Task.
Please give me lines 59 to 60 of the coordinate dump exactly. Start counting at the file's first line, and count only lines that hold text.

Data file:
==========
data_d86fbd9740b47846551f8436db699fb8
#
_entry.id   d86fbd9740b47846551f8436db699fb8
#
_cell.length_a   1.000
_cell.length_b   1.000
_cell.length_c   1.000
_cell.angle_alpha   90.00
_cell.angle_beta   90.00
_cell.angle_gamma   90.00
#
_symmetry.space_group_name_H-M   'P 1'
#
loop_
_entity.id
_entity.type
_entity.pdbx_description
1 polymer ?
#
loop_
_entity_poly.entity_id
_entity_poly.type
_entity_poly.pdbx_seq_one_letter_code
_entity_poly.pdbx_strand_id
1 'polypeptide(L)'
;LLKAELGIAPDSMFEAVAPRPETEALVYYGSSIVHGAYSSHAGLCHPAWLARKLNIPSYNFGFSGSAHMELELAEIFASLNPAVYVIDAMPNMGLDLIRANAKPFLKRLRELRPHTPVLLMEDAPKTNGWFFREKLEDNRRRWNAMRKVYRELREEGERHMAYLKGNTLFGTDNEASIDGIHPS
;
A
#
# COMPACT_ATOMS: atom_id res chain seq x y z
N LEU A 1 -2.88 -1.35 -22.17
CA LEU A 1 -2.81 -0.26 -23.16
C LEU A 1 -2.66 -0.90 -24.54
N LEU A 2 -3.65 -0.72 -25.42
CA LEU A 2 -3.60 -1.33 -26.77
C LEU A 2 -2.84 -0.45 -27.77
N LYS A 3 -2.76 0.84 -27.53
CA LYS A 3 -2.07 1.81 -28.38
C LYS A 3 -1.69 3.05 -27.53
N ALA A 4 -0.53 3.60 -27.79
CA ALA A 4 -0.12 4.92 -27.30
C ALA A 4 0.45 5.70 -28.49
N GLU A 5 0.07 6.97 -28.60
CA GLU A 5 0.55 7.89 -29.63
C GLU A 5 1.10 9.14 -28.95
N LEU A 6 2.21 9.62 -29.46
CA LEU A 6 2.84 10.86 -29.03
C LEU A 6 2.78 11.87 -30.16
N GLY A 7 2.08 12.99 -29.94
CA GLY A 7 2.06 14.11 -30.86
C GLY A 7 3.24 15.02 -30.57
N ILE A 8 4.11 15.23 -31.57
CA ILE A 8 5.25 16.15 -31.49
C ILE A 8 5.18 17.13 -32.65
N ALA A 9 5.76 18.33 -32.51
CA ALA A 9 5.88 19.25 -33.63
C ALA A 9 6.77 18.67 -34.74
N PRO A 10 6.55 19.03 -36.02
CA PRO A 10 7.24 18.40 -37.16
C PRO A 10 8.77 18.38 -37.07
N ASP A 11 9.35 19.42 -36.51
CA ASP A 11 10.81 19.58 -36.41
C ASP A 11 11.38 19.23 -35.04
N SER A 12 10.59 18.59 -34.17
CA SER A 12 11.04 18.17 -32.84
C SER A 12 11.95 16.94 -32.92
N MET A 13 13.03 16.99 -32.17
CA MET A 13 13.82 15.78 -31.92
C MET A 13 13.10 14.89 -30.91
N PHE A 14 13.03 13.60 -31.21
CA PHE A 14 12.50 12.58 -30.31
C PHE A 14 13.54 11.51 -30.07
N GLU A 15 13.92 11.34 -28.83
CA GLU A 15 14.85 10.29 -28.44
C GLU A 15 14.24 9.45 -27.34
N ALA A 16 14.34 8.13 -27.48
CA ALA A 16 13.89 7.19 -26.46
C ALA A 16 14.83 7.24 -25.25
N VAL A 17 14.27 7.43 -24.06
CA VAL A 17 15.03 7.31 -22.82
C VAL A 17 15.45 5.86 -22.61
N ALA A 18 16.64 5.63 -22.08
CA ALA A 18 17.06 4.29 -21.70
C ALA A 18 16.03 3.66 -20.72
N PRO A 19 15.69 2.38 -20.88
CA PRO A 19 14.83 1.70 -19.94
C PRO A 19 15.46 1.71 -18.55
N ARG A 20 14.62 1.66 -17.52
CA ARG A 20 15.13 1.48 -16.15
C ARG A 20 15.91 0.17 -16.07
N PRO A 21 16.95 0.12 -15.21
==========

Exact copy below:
CA PRO A 10 7.24 18.40 -37.16
C PRO A 10 8.77 18.38 -37.07